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Investigation of thermochemical biorefinery sizing and environmental sustainability impacts for conventional supply system and distributed pre-processing supply system designs
Biofuels, Bioproducts, & Biorefining
  • David J Muth, Jr, Praxik, LLC
  • Matthew H Langholtz, Oak Ridge National Laboratory
  • Eric CD Tan, National Renewable Energy Laboratory
  • Jacob J Jacobson, Idaho National Laboratory
  • Amy Schwab, National Renewable Energy Laboratory
  • May M Wu, Argonne National Laboratory
  • Andrew Argo, Sundrop Fuels
  • Craig C Brandt, Oak Ridge National Laboratory
  • Kara G Cafferty, Idaho National Laboratory
  • Yi-Wen Chiu, Argonne National Laboratory
  • Abhijit Dutta, National Renewable Energy Laboratory
  • Laurence M Eaton, Oak Ridge National Laboratory
  • Erin M Searcy, Idaho National Laboratory
Publication Date
The 2011 US Billion-Ton Update estimates that by 2030 there will be enough agricultural and forest resources to sustainably provide at least one billion dry tons of biomass annually, enough to displace approximately 30% of the country's current petroleum consumption. A portion of these resources are inaccessible at current cost targets with conventional feedstock supply systems because of their remoteness or low yields. Reliable analyses and projections of US biofuels production depend on assumptions about the supply system and biorefinery capacity, which, in turn, depend upon economic value, feedstock logistics, and sustainability. A cross-functional team has examined combinations of advances in feedstock supply systems and biorefinery capacities with rigorous design information, improved crop yield and agronomic practices, and improved estimates of sustainable biomass availability. A previous report on biochemical refinery capacity noted that under advanced feedstock logistic supply systems that include depots and pre-processing operations there are cost advantages that support larger biorefineries up to 10 000 DMT/day facilities compared to the smaller 2000 DMT/day facilities. This report focuses on analyzing conventional versus advanced depot biomass supply systems for a thermochemical conversion and refinery sizing based on woody biomass. The results of this analysis demonstrate that the economies of scale enabled by advanced logistics offsets much of the added logistics costs from additional depot processing and transportation, resulting in a small overall increase to the minimum ethanol selling price compared to the conventional logistic supply system. While the overall costs do increase slightly for the advanced logistic supply systems, the ability to mitigate moisture and ash in the system will improve the storage and conversion processes. In addition, being able to draw on feedstocks from further distances will decrease the risk of biomass supply to the conversion facility.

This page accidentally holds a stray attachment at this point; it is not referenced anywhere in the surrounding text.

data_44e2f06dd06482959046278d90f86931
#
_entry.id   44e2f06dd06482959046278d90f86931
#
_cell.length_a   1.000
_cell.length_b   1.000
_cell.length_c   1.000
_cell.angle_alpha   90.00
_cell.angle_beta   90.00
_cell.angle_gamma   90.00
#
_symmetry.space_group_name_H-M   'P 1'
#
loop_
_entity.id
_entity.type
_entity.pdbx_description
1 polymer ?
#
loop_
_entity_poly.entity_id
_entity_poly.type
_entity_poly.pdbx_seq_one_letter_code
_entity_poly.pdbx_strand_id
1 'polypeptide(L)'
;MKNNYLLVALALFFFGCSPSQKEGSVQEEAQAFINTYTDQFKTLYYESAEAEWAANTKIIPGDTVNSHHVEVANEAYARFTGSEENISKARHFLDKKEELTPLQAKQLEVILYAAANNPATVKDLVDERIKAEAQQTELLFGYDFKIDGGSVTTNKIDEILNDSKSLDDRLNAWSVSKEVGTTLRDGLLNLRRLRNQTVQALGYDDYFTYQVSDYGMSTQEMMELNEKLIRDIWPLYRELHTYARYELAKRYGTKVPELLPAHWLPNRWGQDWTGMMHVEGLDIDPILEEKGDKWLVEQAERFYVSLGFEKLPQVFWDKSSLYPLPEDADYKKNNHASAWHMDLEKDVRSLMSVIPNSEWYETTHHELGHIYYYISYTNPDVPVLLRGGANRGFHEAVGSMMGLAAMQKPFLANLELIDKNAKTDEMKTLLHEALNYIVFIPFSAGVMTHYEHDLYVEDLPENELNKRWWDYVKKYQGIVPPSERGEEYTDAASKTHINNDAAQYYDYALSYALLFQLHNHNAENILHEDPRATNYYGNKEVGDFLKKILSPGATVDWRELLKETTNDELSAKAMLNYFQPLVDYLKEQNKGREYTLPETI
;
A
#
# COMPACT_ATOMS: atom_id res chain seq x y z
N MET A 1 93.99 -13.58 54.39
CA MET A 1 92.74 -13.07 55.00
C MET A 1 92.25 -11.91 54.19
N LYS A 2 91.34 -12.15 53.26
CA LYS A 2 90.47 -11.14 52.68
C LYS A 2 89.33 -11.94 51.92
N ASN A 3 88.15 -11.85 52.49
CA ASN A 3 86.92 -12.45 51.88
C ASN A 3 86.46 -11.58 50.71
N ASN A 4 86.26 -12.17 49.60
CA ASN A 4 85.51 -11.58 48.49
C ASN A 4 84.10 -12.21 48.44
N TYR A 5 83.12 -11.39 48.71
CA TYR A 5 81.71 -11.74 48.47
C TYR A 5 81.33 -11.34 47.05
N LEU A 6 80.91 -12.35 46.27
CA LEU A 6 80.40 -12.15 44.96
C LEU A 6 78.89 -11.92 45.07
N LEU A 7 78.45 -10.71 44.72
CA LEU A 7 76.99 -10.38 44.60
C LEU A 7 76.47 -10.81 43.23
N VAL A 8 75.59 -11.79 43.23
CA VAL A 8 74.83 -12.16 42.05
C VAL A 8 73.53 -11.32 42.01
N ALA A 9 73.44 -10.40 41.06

Citation Information
David J Muth, Matthew H Langholtz, Eric CD Tan, Jacob J Jacobson, et al.. "Investigation of thermochemical biorefinery sizing and environmental sustainability impacts for conventional supply system and distributed pre-processing supply system designs" Biofuels, Bioproducts, & Biorefining Vol. 8 Iss. 4 (2014) p. 545 - 567
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